• 69% of customers attempt to fix their problems on their own initiative, while less than one-third of businesses provide self-service tools like a knowledge base.[5]
  • Compared to just 39% of underperformers, high-performing service agents actively seek out opportunities to apply artificial intelligence.[5]
  • 71% of customers between the ages of 16 and 24 think that receiving a prompt response from a caring staff may greatly enhance their customer experience.[5]
  • Friendly customer service employees are responsible for 73% of clients falling in love with a company.[5]
  • Even as the technology for automated solutions advances, 75% of customers will still prefer to engage with a human person.[5]
  • Facebook is the most widely used social media network in America with 79% of all internet users.[5]
  • Consumers who complained online about a bad customer experience were disregarded in 79% of cases.[5]
  • 80% of clients believe that a business’s experiences are equally as essential as its goods or services.[5]
  • Customers are more loyal to companies that address their issues, according to 83% of respondents.[5]
  • Compared to just 52% of underperformers, 83% of high-performing service agents said they get the training they need to accomplish their jobs properly.[5]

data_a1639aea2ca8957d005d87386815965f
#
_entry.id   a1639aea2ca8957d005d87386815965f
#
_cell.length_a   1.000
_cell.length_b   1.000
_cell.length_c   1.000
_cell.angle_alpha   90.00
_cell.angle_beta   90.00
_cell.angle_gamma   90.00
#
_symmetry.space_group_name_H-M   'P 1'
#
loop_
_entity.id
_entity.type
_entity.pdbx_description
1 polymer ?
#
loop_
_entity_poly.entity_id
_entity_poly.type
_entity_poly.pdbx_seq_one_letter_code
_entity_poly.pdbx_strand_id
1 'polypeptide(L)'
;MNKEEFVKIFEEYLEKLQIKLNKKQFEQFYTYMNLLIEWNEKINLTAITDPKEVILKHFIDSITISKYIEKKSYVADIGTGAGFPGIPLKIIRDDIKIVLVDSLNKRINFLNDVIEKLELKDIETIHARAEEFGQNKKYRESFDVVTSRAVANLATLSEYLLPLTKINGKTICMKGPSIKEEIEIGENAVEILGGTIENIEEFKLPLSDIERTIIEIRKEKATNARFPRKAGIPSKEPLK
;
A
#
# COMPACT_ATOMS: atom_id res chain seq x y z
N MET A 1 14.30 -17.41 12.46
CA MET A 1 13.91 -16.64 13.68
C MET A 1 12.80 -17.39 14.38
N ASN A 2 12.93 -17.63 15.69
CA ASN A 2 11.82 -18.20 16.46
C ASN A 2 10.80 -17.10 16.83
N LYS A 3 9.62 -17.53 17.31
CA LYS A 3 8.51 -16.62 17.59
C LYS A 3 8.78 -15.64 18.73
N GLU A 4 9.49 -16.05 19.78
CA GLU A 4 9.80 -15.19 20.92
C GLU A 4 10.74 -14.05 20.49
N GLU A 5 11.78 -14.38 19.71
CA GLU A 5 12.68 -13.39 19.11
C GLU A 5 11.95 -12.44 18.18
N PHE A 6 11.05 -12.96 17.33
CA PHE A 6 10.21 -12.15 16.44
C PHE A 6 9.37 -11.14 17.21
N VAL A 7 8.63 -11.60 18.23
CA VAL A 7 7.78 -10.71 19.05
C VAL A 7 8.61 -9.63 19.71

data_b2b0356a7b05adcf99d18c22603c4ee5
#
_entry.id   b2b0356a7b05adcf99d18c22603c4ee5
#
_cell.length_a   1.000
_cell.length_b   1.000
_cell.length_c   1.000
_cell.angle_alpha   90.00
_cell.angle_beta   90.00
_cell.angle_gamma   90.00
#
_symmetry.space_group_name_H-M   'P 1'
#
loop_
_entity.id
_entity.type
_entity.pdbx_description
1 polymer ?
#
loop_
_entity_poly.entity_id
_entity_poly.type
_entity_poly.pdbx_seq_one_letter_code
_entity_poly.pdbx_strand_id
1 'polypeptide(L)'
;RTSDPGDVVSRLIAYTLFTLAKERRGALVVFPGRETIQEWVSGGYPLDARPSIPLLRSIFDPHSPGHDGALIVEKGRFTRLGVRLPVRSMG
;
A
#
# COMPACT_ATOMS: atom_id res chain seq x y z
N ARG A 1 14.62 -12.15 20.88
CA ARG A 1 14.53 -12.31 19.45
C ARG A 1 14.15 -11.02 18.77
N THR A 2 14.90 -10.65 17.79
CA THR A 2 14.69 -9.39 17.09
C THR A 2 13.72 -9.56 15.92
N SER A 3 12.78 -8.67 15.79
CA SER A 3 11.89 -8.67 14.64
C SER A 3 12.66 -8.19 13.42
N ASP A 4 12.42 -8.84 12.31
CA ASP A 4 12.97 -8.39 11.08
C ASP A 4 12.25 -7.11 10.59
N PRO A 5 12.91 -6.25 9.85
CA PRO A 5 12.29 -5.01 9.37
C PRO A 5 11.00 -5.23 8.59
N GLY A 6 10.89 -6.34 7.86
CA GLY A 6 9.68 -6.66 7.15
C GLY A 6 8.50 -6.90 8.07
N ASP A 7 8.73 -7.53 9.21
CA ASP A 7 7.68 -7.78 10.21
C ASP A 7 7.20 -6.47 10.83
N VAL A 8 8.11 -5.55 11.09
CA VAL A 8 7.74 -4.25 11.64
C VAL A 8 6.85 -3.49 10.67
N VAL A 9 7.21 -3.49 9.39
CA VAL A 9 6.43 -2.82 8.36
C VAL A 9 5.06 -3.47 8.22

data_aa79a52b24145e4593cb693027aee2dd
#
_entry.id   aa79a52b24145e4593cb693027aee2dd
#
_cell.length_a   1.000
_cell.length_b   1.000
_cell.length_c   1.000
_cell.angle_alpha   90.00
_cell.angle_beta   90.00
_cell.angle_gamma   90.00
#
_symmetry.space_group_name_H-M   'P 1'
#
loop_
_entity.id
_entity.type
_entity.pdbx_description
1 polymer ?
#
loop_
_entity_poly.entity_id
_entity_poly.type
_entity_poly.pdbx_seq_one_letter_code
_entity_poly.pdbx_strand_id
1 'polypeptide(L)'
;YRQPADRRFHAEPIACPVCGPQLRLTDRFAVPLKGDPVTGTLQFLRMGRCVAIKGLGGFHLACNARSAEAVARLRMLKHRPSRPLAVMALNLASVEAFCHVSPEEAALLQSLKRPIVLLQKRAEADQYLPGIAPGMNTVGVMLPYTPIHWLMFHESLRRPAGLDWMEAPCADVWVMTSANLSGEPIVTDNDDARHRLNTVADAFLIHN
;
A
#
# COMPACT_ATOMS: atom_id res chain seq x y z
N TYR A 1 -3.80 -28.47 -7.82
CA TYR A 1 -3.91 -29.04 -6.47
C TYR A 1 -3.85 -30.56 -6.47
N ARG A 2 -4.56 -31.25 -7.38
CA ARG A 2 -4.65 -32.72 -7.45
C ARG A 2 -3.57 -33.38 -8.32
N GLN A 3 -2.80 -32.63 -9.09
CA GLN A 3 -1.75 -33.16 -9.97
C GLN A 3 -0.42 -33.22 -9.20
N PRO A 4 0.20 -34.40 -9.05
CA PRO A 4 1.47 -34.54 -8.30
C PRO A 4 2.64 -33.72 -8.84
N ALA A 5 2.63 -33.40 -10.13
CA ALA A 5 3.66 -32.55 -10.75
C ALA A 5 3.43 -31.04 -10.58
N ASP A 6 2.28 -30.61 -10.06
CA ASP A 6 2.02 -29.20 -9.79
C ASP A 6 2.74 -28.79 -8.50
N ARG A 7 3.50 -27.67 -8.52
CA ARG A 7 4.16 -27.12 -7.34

• 84% of clients report that their most recent encounter with customer service did not meet their expectations.[5]
  • Only 57% of underperformers make major investments in agent training, compared to 88% of high-performing service decisions.[5]
  • 89% of businesses that consistently provide client experiences that are above average outperform their rivals financially.[5]
  • After receiving good customer service, 89% of customers are more inclined to make another purchase.[5]
  • 90% of Americans consider a company’s customer service when selecting whether or not to do business with it.[5]
  • Customers appreciate corporations providing them control over the data that is gathered about them in 92% of cases.[5]
  • More than 76% of all customers prefer to contact customer service professionals through phone calls.[5]
  • Around 80% of customers indicate they would prefer to conduct business with a rival after more than one unfavorable encounter.[5]
  • Companies that prioritize providing superior customer service may increase sales by 4% to 8% over their market.[5]
  • 68% of them are prepared to pay extra for goods and services from companies with a reputation for providing excellent customer service.[5]